Friday, 26 April 2013

The Epping Railways Company

Essex Review
Extract from No 232 Volume LVIII (October 1949)

The Epping Railways Company, 1859-63
By P W Kingsford

The Epping Railways Company is not well known.  This is not surprising since it never built a mile of railway.  There had been, of course, many railway companies remarkable mainly for their lack of achievement but they were more uncommon by the 1860’s.  This company’s real interest is that it is a local example of elbowing for position, parliamentary manoeuvring and wasteful expenditure that characterised railway promotion in England generally.

The Act of Incorporation, which received the royal assent on 13 August, 1859 empowered the company to make an extension of the Loughton Branch of the Eastern Counties Railway to Epping and Chipping Ongar and to raise capital of £100,000 in £10 shares with the customary limited liability.

The directors, who were George Parker Bidder (chairman), John Chevallier Cobbold, M.P., E S Cayley, M.P., and George Josslyn, explained the purpose and prospects to the proprietors at the first half-yearly meeting at Epping on 25 February, 1860.  Promotion had been supported by the Eastern Counties as a protective measure against a competing line which was threatened from London, avoiding Epping, to Ongar, Dunmow and Bury.  When this line was withdrawn the Eastern Counties said the Epping line was intended only ‘as a foil’ and should be abandoned.  The Epping promoters therefore carried their Bill through Parliament against the opposition of the Eastern Counties.

The directors held out the prospect of a highly remunerative line, arising from the beauty of the locality, the close proximity to the metropolis and the ‘fertile and populous district beyond Ongar.’  The estimated cost from Loughton to Epping was between £52,571 and £54,571 for construction and land not including the, always considerable, item of parliamentary and legal expenses.  The company’s own common seal was duly approved.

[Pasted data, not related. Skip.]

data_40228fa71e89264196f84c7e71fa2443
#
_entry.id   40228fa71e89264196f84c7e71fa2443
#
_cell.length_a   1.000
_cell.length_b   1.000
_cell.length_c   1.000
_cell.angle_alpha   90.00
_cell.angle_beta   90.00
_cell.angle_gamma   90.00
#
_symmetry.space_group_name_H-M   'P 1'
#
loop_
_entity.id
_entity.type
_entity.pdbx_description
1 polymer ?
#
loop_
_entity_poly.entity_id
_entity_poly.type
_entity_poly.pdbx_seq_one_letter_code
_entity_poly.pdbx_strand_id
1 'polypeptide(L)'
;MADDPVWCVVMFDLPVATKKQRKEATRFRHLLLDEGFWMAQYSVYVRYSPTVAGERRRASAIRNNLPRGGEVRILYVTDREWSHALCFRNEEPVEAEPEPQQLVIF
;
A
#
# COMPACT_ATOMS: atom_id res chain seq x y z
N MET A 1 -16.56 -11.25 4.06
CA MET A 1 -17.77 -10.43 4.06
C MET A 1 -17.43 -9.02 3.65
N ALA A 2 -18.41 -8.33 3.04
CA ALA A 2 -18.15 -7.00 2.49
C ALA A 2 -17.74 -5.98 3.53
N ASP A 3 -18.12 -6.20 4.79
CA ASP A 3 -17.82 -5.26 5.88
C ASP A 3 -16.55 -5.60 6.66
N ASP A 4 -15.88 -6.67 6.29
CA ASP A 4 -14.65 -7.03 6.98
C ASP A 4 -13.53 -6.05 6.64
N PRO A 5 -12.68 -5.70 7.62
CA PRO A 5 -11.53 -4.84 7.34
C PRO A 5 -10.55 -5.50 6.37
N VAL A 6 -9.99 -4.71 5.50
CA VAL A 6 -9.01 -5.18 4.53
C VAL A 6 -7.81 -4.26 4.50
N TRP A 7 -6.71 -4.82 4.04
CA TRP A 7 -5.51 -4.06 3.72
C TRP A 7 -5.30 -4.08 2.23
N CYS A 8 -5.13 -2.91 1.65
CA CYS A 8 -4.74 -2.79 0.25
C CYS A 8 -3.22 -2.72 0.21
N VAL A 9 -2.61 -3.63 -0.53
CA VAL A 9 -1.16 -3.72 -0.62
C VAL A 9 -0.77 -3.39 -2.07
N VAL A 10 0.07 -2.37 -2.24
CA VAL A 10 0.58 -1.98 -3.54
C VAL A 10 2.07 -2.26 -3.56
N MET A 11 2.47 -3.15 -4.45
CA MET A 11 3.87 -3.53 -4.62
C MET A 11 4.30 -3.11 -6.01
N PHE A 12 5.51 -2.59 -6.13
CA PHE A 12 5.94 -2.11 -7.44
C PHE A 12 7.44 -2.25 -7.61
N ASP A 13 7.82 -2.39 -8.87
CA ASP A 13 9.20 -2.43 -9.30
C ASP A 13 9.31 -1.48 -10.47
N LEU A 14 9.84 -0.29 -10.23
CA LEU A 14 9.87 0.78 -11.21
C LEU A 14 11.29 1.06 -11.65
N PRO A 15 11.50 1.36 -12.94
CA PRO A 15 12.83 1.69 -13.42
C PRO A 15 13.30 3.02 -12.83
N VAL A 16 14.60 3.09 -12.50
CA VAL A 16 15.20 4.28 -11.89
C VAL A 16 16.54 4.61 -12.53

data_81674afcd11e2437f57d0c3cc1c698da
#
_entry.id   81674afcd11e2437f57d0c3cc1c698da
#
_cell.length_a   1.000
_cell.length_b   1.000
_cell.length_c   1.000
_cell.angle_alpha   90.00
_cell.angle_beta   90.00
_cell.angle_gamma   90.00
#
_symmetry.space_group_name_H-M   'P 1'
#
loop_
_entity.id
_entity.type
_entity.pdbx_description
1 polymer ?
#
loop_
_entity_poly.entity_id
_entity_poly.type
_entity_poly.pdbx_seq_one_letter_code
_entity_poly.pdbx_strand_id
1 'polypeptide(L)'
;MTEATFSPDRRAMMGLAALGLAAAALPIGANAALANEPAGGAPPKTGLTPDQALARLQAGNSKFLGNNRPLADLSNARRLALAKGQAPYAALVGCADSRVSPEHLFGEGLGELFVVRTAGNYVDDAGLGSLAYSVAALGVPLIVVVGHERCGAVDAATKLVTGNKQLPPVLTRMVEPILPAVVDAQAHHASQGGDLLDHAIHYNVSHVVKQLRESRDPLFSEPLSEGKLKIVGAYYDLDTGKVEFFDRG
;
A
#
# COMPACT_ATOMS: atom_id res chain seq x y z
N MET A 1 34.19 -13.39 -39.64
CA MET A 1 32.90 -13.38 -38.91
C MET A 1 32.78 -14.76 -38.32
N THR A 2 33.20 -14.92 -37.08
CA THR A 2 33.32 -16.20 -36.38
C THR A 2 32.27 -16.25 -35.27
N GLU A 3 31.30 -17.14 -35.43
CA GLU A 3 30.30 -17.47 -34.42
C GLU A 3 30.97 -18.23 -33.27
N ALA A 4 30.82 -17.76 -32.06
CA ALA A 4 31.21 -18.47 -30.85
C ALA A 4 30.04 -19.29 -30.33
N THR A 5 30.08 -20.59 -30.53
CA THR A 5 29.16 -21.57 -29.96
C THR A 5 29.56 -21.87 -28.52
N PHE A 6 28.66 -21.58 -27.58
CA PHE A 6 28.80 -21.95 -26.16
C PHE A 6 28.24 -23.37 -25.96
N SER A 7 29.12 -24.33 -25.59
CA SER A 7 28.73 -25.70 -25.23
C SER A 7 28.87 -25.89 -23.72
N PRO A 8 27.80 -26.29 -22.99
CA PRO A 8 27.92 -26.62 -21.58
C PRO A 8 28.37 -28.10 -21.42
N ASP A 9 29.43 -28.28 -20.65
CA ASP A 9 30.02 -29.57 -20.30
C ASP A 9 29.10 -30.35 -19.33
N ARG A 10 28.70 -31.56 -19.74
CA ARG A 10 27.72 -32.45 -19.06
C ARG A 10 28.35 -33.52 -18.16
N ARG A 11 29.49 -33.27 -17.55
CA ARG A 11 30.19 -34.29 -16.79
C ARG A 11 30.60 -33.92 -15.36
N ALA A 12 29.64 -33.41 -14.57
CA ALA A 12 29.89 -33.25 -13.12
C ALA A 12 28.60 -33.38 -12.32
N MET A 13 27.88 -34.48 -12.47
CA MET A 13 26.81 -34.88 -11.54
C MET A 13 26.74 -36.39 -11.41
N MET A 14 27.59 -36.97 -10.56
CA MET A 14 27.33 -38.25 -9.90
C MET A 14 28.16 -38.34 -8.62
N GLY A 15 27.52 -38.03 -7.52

The conflict with the Eastern Counties involved the Epping men in expensive courses.  Faced with a refusal to co-operate they deposited a Bill, as a protective measure, to obtain independent connection to Fenchurch Street by a line to the Barking extension of the Tilbury Line; this was the Epping Railways Ilford Bill.  They also promoted a Bill to extend from Ongar to Dunmow.  Both Bills were opposed in parliament by the Eastern Counties.  Negotiations were then begun.  The proposal was that the Eastern Counties should come to a fair working arrangement in return for withdrawal of the Ilford Bill, provided the Eastern Counties withdrew opposition to the Dunmow Bill. 

The Ilford Bill was accordingly withdrawn.  The legal costs had been £1,245. 12s. 11d., the engineering costs about £500.  The Ongar-Dunmow Bill was passed since parliament considered the Eastern Counties had no locus standi for opposition, but it never produced a railway.  In this case the legal costs were £1,682. 6s. 4d., and the engineering costs about £700.

The end of the conflict came with the approaching amalgamation of the Eastern Counties, Eastern Union and Norfolk companies into the Great Eastern Railway.  An agreement between the companies provided that the Epping-Ongar and Ongar-Dunmow lines should be made by the associated companies, the Eastern Counties to deposit five-sevenths of the money required for the Loughton-Epping line.  But the Ongar-Dunmow line was to be reconsidered and so it was.

The Epping Company was not quite dead.  It had its interests, its assets and, more important, its liabilities to hand on.  Its interests were protected by a separate Bill to vest its powers legally in the associated companies, before the proposed amalgamation.

Then, its manoeuvres had been accompanied by other difficulties.  In order to dispose of unsold shares it had offered a commission of one-eighth of each share to ‘some of the professional gentlemen of Epping.’

The purchase of land created problems.  Notice had been served, in the usual way, on landowners, the chief of whom was the Revd Mr Maitland mentioned by William Addison in Epping Forest as the first clerical lord of Loughton Manor, contracts of sale had been entered into, but the company was not ready or able to pay.  And so when the Revd Mr Maitland owners amounting to £9,650 had to be passed with the rest to the associated companies and so to the G.E.R..

Lastly the local people became impatient.  They, shareholders and residents in Epping, memorialised the company to start the works. This too was handed on.

In 1863, then, the new Great Eastern Railway inherited from the Epping project firstly legal and parliamentary expenses of £5,029. 10s. 2d., and engineering expenses of £2,525, a total of £7,554. 10s. 2d., of which only £3,414. 11s. related to the line to be actually built, secondly a railway on paper and thirdly a certain amount of local discontent.  The Great Eastern became the L.N.E.R. and today the Eastern Region.

This story deals with only quite a small affair but it could be repeated many times over.  It is based on the minutes of the Epping Railways Company.

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